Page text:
Monsanto Co. To Pay off Bayer AG’S $63 Billion Investment In The Company
With food shortages resulting from Russia’s invasion of Ukraine, Monsanto Co. is now showing indications of recouping its $63 billion investment by Bayer AG in the corporation.
With a 41 percent increase in the previous year, it’s one of Europe’s best-performing large-cap stocks this year. Corteva Inc. and BASF SE, BASFY -0.04 percent, both based in Germany, are in the second position. A 0.45% drop in the CTVA
By purchasing Monsanto in 2018, Bayer hoped to raise sales by combining its chemicals business with that of its American rival’s seeds and high-tech crops, which are under growing pressure from farmers to become more productive with decreasing amounts of arable acreage. Monsanto’s Roundup herbicide has been linked to several cancer cases, and Bayer has been the target of a wave of lawsuits.
A year after the deal’s closure, the company’s market value had dropped by 40%, making it one of the worst corporate takeovers in recent memory.
Despite Bayer’s ongoing legal battles over its roundup herbicide, its stock price has performed well so far this year, indicating that investors are beginning to see the benefits of the merger. Crop Science at Bayer, the company’s largest segment, grew sales by 22% in the first three months of this year to €8.45 billion, or $9.03 billion.
Sales of Bayer’s pharmaceutical sector, which is the second-largest in the company, climbed 2.6 percent compared to sales of the consumer-health unit, which distributes aspirin.
Markus Manns, a portfolio manager at German asset management Union Investment, said that Bayer’s agricultural-chemicals division had outperformed forecasts for the third quarter in a row. Manns, who owns shares in Bayer, cautioned that three quarters isn’t a reliable indicator of long-term trends, but that it’s a promising indication.
As the world’s largest maize and wheat exporter, Ukraine has been unable to send large supplies to international markets because of the Russian invasion. Food shortages have resulted, which has led to an increased demand for Bayer’s genetically modified agricultural seeds and other weedkiller and pest-control products.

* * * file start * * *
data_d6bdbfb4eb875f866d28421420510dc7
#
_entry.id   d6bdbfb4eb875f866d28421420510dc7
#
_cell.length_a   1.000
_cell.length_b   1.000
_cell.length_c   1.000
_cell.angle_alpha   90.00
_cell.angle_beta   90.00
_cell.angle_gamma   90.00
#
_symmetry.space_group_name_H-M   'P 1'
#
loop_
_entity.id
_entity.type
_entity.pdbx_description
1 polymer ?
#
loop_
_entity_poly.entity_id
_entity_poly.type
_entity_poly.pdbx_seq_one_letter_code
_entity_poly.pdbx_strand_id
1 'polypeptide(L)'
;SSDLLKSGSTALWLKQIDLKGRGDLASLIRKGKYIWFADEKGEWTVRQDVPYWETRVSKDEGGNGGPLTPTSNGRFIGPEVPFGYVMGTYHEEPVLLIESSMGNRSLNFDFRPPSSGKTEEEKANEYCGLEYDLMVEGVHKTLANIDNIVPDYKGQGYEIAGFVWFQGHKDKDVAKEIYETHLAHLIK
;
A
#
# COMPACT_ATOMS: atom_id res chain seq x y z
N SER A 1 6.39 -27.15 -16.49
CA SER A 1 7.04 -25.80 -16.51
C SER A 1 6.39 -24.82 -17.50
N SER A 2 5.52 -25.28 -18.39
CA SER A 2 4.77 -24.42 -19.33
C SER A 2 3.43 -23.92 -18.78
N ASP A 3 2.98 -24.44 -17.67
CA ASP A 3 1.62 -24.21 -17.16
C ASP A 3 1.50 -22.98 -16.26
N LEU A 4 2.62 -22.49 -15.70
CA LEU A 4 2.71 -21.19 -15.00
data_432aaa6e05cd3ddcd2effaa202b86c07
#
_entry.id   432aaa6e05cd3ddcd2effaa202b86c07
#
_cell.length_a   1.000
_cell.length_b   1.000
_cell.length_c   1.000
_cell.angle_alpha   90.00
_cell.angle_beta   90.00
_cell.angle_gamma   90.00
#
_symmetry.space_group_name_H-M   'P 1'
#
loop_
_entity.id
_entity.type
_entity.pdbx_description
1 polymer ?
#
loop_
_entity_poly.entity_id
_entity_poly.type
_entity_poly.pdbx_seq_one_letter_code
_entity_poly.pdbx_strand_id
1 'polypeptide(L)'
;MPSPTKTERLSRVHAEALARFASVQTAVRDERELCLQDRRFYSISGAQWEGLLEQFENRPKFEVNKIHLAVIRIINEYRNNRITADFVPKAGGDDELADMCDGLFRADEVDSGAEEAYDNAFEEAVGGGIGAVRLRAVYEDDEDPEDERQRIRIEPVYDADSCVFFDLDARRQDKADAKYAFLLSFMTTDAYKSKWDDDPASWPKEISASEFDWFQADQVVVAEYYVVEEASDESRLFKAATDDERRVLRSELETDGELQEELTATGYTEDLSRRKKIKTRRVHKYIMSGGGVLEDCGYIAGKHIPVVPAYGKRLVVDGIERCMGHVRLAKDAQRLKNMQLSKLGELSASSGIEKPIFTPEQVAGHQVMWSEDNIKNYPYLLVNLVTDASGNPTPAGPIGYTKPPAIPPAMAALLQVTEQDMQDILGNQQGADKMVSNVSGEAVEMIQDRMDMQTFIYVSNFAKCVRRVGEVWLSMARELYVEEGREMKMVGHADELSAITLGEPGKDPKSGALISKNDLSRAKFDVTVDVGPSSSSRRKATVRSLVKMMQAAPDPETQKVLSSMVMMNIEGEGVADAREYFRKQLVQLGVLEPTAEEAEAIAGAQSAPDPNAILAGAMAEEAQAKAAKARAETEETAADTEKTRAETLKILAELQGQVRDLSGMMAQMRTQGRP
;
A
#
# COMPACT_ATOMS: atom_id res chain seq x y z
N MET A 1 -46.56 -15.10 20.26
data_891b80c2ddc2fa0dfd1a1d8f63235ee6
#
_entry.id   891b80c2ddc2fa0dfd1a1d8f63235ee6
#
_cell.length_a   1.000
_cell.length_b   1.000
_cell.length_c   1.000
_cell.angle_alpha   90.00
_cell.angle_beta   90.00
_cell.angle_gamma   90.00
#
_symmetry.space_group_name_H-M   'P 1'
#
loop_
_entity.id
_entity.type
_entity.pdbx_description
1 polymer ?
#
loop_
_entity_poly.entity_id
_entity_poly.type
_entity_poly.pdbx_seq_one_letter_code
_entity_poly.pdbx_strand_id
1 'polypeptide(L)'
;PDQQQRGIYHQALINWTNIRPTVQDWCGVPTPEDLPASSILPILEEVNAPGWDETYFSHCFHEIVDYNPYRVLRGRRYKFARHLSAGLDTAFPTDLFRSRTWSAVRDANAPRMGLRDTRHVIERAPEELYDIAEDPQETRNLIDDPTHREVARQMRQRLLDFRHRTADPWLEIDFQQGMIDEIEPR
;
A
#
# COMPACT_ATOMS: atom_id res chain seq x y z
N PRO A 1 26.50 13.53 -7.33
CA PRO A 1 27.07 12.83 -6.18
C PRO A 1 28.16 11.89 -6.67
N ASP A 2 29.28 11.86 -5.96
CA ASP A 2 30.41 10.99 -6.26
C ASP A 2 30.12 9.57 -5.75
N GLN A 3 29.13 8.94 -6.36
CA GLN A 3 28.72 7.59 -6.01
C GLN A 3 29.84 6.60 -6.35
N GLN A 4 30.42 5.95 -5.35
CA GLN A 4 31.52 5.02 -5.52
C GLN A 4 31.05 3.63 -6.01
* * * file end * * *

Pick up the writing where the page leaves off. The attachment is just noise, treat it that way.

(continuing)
Herbicide products based on glyphosate, which Bayer received as part of the Monsanto acquisition, have been a major part of the crop science division’s recent success. Glyphosate supply from China was halted due to production and energy interruptions, resulting in increased pricing. China generates 60% of the world’s total production, while Bayer is responsible for the remaining 40%.
The herbicide glyphosate is extensively used by farmers in the United States and other countries to control weeds, despite claims that it is harmful. Due to ongoing lawsuits over the safety of Roundup, Bayer has set aside $16 billion to cope with it. This herbicide is safe for human consumption, according to the Environmental Protection Agency (EPA).
Since last year, Bayer has been seeking to resolve the legal battle over Roundup by requesting the US Supreme Court to overturn a $25 million judgment award in the instance of Edwin Hardeman of California. His cancer was allegedly caused by Roundup, which he has blamed for its use.
As a result of this recommendation, Bayer’s shares declined 6.2 percent that day, which reduces the probability of this case being heard by an appeals panel. Thousands of lawsuits against Bayer might be dismissed if a judge rules in favor of the company.
In the meantime, Bayer is optimistic that the Supreme Court will consider the case and overturn the Hardeman ruling. According to a Bayer representative, the decision “would impair the capacity of enterprises to depend on official acts performed by experienced regulatory authorities and to solve today’s serious food security and environmental concerns.”
The case might be heard by the Supreme Court as early as June 9th.
Some investors are turning their backs on the stock because of the ongoing uncertainty. Kay Eyre, a portfolio manager at Scotland-based investment company Abrdn, stated, “I simply can’t accept the legal risk.”
Following a selloff in May, experts say Bayer’s stock has rebounded, suggesting that some investors are ready to gamble on the company’s improved operations and its relatively modest valuation. According to S&P Global Market Intelligence, Bayer’s stock trades at about nine times expected profits. In comparison, Corteva has been cited 23 times. The stock price of Corteva has increased by 31% so far this year.
Analysts point to Bayer’s pharmaceutical branch as an additional point of differentiation. Asundexian, an oral blood thinner in the company’s development pipeline, is intended to reduce the risk of stroke and blood clots without producing excessive bleeding. Citigroup analyst Peter Verdult predicts that if the medicine is effective, it may generate more than $6 billion in yearly sales.
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